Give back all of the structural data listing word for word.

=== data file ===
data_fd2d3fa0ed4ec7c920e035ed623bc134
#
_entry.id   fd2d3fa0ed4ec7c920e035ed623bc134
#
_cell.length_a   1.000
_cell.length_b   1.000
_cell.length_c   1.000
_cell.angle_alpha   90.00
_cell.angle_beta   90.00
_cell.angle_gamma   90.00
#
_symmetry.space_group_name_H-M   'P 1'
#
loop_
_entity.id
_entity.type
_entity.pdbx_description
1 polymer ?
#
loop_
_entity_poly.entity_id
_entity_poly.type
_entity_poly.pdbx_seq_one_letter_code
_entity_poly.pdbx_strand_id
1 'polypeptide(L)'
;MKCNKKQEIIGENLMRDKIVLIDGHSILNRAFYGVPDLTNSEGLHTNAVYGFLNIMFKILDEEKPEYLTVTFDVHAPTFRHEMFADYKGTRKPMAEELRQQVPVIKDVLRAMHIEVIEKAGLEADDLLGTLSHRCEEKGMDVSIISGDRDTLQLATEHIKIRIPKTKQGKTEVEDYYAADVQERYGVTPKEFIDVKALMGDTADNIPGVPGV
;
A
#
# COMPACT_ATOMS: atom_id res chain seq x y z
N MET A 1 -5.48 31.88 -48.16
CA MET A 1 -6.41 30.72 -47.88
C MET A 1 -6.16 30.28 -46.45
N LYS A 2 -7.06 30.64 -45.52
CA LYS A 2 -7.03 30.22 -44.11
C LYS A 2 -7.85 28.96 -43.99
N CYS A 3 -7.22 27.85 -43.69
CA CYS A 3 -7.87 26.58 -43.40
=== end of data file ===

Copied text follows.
data_fd2d3fa0ed4ec7c920e035ed623bc134
#
_entry.id   fd2d3fa0ed4ec7c920e035ed623bc134
#
_cell.length_a   1.000
_cell.length_b   1.000
_cell.length_c   1.000
_cell.angle_alpha   90.00
_cell.angle_beta   90.00
_cell.angle_gamma   90.00
#
_symmetry.space_group_name_H-M   'P 1'
#
loop_
_entity.id
_entity.type
_entity.pdbx_description
1 polymer ?
#
loop_
_entity_poly.entity_id
_entity_poly.type
_entity_poly.pdbx_seq_one_letter_code
_entity_poly.pdbx_strand_id
1 'polypeptide(L)'
;MKCNKKQEIIGENLMRDKIVLIDGHSILNRAFYGVPDLTNSEGLHTNAVYGFLNIMFKILDEEKPEYLTVTFDVHAPTFRHEMFADYKGTRKPMAEELRQQVPVIKDVLRAMHIEVIEKAGLEADDLLGTLSHRCEEKGMDVSIISGDRDTLQLATEHIKIRIPKTKQGKTEVEDYYAADVQERYGVTPKEFIDVKALMGDTADNIPGVPGV
;
A
#
# COMPACT_ATOMS: atom_id res chain seq x y z
N MET A 1 -5.48 31.88 -48.16
CA MET A 1 -6.41 30.72 -47.88
C MET A 1 -6.16 30.28 -46.45
N LYS A 2 -7.06 30.64 -45.52
CA LYS A 2 -7.03 30.22 -44.11
C LYS A 2 -7.85 28.96 -43.99
N CYS A 3 -7.22 27.85 -43.69
CA CYS A 3 -7.87 26.58 -43.40